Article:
Secretary of Defense Robert Gates and other members of the Obama administration spent the better part of Thursday mulling over the possibility that one of them would make a phone call to the pastor of a small Florida church vowing to burn Qurans on the anniversary of the Sept.11 terrorist attacks.
This “unusual measure,” said Pentagon spokesman Geoff Morell Thursday, was an attempt to convince the pastor that the Quran burning was “not the right thing to proceed with.”
The administration decided the person to make the call would be Defense Secretary Gates.
But such a phone call could create a “slippery slope” in which copycats across the country might demand similar concessions, Mr. Morrell said. However, he added in a briefing Thursday with reporters, “We may now find ourselves in the situation where we believe the risk to our forces outweighs the potential bad precedent or slippery slope that’s set by a phone call such as this.”
The matter was particularly sensitive for Gates, Morrell said. “We feel particularly exposed here in light of how closely we operate with people of the Muslim faith, and so I think we want to make sure that every measure is taken to try to avoid this potentially inflammatory situation.”
Florida church pastor Terry Jones indicated that “he would likely call off the event if called by a member of the Obama administration,” Morrell said. But, even so, the wishes of the administration should have already been apparent to the Rev. Mr. Jones, he added. “I think the message is out there loud and clear. It’s impossible to miss the message…. This is not a smart thing to do. This has the potential to further endanger our forces already in harm’s way.”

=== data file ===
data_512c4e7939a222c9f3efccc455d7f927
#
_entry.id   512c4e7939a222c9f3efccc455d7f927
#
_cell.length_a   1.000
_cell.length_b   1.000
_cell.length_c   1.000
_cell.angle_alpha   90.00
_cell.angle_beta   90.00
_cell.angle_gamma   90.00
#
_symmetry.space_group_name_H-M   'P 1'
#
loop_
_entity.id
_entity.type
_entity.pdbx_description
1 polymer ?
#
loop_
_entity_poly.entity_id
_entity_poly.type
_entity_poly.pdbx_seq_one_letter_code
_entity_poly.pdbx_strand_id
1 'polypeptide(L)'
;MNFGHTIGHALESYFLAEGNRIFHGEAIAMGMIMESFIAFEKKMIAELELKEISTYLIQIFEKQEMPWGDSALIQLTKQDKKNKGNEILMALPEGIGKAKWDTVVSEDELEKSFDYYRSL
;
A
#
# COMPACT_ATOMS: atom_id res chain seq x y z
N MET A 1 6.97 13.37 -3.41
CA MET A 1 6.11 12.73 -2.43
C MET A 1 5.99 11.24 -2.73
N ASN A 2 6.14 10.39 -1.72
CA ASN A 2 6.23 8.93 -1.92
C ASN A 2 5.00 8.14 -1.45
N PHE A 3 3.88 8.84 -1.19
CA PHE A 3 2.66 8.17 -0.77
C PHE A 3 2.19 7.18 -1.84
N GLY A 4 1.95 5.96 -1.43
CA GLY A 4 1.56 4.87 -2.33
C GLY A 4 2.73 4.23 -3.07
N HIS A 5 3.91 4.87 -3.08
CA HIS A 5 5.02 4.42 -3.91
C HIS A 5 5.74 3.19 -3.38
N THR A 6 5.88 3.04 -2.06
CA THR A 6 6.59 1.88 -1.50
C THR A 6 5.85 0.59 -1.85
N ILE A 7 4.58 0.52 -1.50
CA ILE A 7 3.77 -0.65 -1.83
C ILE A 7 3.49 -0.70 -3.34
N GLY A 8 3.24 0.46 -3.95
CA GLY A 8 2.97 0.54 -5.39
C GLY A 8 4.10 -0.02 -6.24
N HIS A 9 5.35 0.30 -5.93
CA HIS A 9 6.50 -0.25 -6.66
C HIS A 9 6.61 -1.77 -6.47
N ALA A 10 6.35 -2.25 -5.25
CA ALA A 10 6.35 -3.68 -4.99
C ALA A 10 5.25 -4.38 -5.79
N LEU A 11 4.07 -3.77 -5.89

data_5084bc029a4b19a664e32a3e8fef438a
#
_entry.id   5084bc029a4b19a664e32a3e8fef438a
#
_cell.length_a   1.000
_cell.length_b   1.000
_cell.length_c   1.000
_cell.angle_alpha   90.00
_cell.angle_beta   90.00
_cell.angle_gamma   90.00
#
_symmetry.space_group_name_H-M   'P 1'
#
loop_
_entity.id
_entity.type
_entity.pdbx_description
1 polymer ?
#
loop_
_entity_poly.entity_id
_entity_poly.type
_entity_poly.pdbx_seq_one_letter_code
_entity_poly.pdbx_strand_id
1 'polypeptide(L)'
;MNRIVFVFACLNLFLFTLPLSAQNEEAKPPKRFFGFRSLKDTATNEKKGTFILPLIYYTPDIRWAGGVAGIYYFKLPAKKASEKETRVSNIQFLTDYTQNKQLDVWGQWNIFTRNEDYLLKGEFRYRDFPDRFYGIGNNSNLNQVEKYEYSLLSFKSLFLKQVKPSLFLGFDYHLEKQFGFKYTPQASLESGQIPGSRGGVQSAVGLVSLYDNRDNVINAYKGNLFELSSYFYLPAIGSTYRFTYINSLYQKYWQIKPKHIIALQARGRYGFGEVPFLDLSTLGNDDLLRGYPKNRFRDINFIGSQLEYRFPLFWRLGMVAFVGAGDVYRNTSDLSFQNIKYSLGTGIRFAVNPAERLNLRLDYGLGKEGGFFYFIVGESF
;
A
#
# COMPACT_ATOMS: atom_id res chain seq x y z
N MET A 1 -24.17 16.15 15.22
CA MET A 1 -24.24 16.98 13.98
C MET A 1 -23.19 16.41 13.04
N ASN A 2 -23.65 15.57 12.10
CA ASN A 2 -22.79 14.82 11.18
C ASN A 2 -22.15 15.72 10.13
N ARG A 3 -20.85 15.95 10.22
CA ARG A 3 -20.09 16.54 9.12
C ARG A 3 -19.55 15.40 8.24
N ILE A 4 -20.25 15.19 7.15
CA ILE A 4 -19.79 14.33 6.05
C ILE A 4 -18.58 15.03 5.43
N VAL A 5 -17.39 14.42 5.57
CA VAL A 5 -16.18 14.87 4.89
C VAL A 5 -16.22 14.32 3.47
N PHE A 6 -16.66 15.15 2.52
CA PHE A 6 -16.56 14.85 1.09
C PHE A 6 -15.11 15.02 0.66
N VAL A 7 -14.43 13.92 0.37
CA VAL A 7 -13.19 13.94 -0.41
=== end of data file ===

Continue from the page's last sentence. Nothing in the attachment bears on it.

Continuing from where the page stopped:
Jones’s threats this week sparked waves of protests throughout Afghanistan, and concern over violence associated with the Quran burning also led to “heightened awareness” for the security of US troops providing flood aid relief in Pakistan, said Col. David Lapan, a Pentagon spokesman, in a briefing with reporters Friday.
The potential repercussions of making such a phone call, however, remain a source of concern within the administration. “This was not an easy decision,” Lapan said. “Could it open the door to copycats?” added Morrell. “Absolutely.”